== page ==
The question whether calcium supplements are good or bad for you, and how much you should take, is very controversial. That is because it is the wrong question. The answer is “it depends”. We spent an hour at ASBMR going over many studies and analyses.
Total calcium intake is what matters. That means that how much calcium supplement you need today depends on how much calcium is in your diet. Unless you eat the same thing every day (boring!), your need for calcium supplement at each meal will vary. And it is more tricky than that.
The American Society for Bone & Mineral Research 35th Annual Meeting has just concluded. Of the roughly 2000 attendees, nearly half were form other countries. Most are PhD researchers dealing in basic science issues and then moving toward answers to human maladies. Two totally new types of osteoporosis medications are in phase 3 human trials. They look promising.
Those of us who treat human patients use meetings to trade information. My poster about using Vertebral Fracture Assessment to improve the accuracy of DXA was well received. Many academic osteoporosis centers routinely use VFA, but have not yet analyzed and reported their results. I learned a lot from other attendees, much of which will help me help my patients.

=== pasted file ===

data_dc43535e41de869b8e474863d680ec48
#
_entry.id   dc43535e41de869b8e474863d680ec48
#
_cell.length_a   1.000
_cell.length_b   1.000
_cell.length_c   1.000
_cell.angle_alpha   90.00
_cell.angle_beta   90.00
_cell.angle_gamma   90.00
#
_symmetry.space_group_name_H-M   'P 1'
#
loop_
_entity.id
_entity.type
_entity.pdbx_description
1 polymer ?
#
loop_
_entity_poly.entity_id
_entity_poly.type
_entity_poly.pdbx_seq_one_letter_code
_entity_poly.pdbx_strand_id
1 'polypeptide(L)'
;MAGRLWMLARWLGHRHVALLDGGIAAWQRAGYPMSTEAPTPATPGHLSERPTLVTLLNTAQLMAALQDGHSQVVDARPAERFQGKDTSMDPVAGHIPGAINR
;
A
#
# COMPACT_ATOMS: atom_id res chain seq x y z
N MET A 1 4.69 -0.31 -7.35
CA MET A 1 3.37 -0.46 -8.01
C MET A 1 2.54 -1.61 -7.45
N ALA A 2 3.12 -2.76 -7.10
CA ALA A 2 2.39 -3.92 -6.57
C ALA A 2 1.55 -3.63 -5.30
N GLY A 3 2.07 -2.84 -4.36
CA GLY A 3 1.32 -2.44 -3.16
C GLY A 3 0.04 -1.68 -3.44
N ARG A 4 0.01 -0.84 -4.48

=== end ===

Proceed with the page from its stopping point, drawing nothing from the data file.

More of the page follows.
If you screen by DXA alone you fail to identify most of the individuals who will fracture. Over 80% of fracture patients over age 50 have “osteopenia” or “normal” as their Bone Mineral Density (BMD) test result on DXA. Wow! DXA is a terrible stand-alone test.
Previous fractures are a much more reliable screen. Any previous fracture predicts future fractures. The best predictors of fracture risk are Vertebral (spine) fractures, but there is a problem. Most vertebral “crumble” or even “crunch” fractures are not identified as fractures until you look for them. You must do Vertebral Fracture Assessment (VFA) to identify those persons who are at increased risk of fracture because they already have fractured.
A Hip Fracture over age 70 is Very Bad. About 20% of women and over 30% of men die from their hip fracture. Some consider these to be the lucky ones. Nearly half of those who survive a hip fracture spend the rest of their lives in a nursing home.
Many hip fractures should be preventable. There were warnings! Half of the people who break a hip had another Fragility Fracture a few months or years before. Most warnings go unheeded. Hip Fractures that could have been prevented destroy quality of life for too many individuals.